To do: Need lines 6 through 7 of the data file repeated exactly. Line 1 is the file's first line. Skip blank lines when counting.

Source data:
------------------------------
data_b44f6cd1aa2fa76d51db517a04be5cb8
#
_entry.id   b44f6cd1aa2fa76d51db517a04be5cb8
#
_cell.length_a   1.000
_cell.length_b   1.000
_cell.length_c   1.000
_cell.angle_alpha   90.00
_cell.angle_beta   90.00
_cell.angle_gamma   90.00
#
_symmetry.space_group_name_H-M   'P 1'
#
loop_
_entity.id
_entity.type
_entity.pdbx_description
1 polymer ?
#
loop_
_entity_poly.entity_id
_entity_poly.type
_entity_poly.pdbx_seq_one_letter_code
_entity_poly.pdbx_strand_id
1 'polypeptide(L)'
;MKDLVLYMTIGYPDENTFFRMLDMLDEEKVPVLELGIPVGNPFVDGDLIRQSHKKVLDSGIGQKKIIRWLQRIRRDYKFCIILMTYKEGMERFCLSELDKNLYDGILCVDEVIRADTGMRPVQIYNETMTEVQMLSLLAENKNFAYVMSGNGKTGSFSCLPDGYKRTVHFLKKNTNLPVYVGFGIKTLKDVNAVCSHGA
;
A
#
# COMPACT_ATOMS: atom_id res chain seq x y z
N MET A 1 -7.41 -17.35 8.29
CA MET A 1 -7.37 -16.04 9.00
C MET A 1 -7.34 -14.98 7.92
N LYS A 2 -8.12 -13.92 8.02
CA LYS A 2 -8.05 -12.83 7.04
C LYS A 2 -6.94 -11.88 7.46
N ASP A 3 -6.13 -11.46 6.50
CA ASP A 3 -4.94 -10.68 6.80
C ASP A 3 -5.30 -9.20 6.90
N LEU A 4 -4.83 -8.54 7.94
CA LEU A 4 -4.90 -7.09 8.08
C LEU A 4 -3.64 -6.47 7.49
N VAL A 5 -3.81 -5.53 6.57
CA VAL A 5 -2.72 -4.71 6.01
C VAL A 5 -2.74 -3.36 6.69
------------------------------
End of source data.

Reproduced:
_cell.length_b   1.000
_cell.length_c   1.000